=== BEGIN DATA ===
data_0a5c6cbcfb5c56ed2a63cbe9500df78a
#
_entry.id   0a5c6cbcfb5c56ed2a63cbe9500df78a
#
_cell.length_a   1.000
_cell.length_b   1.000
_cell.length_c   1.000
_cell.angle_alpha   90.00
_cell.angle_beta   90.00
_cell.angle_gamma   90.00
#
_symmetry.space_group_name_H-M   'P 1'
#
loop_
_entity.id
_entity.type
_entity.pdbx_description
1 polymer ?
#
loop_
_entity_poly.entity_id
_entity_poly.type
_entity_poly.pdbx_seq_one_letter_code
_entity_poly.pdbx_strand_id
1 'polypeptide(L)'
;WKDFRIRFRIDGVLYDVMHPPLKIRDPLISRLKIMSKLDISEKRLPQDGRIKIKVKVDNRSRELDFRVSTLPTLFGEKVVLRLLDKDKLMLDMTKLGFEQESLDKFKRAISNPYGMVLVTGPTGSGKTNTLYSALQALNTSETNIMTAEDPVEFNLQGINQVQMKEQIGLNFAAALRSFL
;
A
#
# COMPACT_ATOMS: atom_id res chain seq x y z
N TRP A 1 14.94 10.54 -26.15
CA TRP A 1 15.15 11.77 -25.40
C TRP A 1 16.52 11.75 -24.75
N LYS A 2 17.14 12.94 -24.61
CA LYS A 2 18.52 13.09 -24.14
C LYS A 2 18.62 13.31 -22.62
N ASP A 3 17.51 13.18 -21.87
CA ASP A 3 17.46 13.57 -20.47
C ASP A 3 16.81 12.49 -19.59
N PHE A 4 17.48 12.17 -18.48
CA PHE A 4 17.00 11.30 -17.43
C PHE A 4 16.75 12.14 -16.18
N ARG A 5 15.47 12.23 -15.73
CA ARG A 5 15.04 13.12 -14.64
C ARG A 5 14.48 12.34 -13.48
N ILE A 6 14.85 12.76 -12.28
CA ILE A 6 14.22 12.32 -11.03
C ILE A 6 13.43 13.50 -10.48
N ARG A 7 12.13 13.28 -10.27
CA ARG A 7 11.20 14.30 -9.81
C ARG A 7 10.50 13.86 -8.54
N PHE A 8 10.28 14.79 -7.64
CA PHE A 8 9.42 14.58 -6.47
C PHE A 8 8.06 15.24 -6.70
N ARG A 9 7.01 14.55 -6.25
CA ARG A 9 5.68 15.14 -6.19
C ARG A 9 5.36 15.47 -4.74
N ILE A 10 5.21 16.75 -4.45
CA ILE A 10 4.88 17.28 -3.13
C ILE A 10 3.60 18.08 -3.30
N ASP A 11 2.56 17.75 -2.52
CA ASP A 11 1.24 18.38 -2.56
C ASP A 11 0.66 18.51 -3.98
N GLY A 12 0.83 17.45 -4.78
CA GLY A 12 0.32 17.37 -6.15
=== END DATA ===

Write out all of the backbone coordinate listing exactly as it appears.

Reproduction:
data_0a5c6cbcfb5c56ed2a63cbe9500df78a
#
_entry.id   0a5c6cbcfb5c56ed2a63cbe9500df78a
#
_cell.length_a   1.000
_cell.length_b   1.000
_cell.length_c   1.000
_cell.angle_alpha   90.00
_cell.angle_beta   90.00
_cell.angle_gamma   90.00
#
_symmetry.space_group_name_H-M   'P 1'
#
loop_
_entity.id
_entity.type
_entity.pdbx_description
1 polymer ?
#
loop_
_entity_poly.entity_id
_entity_poly.type
_entity_poly.pdbx_seq_one_letter_code
_entity_poly.pdbx_strand_id
1 'polypeptide(L)'
;WKDFRIRFRIDGVLYDVMHPPLKIRDPLISRLKIMSKLDISEKRLPQDGRIKIKVKVDNRSRELDFRVSTLPTLFGEKVVLRLLDKDKLMLDMTKLGFEQESLDKFKRAISNPYGMVLVTGPTGSGKTNTLYSALQALNTSETNIMTAEDPVEFNLQGINQVQMKEQIGLNFAAALRSFL
;
A
#
# COMPACT_ATOMS: atom_id res chain seq x y z
N TRP A 1 14.94 10.54 -26.15
CA TRP A 1 15.15 11.77 -25.40
C TRP A 1 16.52 11.75 -24.75
N LYS A 2 17.14 12.94 -24.61
CA LYS A 2 18.52 13.09 -24.14
C LYS A 2 18.62 13.31 -22.62
N ASP A 3 17.51 13.18 -21.87
CA ASP A 3 17.46 13.57 -20.47
C ASP A 3 16.81 12.49 -19.59
N PHE A 4 17.48 12.17 -18.48
CA PHE A 4 17.00 11.30 -17.43
C PHE A 4 16.75 12.14 -16.18
N ARG A 5 15.47 12.23 -15.73
CA ARG A 5 15.04 13.12 -14.64
C ARG A 5 14.48 12.34 -13.48
N ILE A 6 14.85 12.76 -12.28
CA ILE A 6 14.22 12.32 -11.03
C ILE A 6 13.43 13.50 -10.48
N ARG A 7 12.13 13.28 -10.27
CA ARG A 7 11.20 14.30 -9.81
C ARG A 7 10.50 13.86 -8.54
N PHE A 8 10.28 14.79 -7.64
CA PHE A 8 9.42 14.58 -6.47
C PHE A 8 8.06 15.24 -6.70
N ARG A 9 7.01 14.55 -6.25
CA ARG A 9 5.68 15.14 -6.19
C ARG A 9 5.36 15.47 -4.74
N ILE A 10 5.21 16.75 -4.45
CA ILE A 10 4.88 17.28 -3.13
C ILE A 10 3.60 18.08 -3.30
N ASP A 11 2.56 17.75 -2.52
CA ASP A 11 1.24 18.38 -2.56
C ASP A 11 0.66 18.51 -3.98
N GLY A 12 0.83 17.45 -4.78
CA GLY A 12 0.32 17.37 -6.15